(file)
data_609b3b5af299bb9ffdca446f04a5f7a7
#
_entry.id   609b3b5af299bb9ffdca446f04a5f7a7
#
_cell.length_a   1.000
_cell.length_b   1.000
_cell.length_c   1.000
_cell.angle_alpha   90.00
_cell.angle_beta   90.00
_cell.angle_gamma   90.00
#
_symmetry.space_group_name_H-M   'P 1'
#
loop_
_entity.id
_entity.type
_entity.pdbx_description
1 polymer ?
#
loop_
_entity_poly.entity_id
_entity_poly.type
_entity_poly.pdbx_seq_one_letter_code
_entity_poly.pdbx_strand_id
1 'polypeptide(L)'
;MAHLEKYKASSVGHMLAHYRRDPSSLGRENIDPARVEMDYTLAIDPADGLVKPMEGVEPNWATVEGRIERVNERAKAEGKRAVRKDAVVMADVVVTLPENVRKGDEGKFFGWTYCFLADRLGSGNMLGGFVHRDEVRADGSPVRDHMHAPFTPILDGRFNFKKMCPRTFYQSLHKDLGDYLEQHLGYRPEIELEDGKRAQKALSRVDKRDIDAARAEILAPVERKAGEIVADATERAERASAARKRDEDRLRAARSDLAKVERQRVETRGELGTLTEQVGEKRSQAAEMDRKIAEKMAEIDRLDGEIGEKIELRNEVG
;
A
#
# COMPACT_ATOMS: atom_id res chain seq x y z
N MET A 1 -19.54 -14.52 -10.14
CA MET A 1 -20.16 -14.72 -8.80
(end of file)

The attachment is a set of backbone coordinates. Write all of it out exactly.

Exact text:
data_609b3b5af299bb9ffdca446f04a5f7a7
#
_entry.id   609b3b5af299bb9ffdca446f04a5f7a7
#
_cell.length_a   1.000
_cell.length_b   1.000
_cell.length_c   1.000
_cell.angle_alpha   90.00
_cell.angle_beta   90.00
_cell.angle_gamma   90.00
#
_symmetry.space_group_name_H-M   'P 1'
#
loop_
_entity.id
_entity.type
_entity.pdbx_description
1 polymer ?
#
loop_
_entity_poly.entity_id
_entity_poly.type
_entity_poly.pdbx_seq_one_letter_code
_entity_poly.pdbx_strand_id
1 'polypeptide(L)'
;MAHLEKYKASSVGHMLAHYRRDPSSLGRENIDPARVEMDYTLAIDPADGLVKPMEGVEPNWATVEGRIERVNERAKAEGKRAVRKDAVVMADVVVTLPENVRKGDEGKFFGWTYCFLADRLGSGNMLGGFVHRDEVRADGSPVRDHMHAPFTPILDGRFNFKKMCPRTFYQSLHKDLGDYLEQHLGYRPEIELEDGKRAQKALSRVDKRDIDAARAEILAPVERKAGEIVADATERAERASAARKRDEDRLRAARSDLAKVERQRVETRGELGTLTEQVGEKRSQAAEMDRKIAEKMAEIDRLDGEIGEKIELRNEVG
;
A
#
# COMPACT_ATOMS: atom_id res chain seq x y z
N MET A 1 -19.54 -14.52 -10.14
CA MET A 1 -20.16 -14.72 -8.80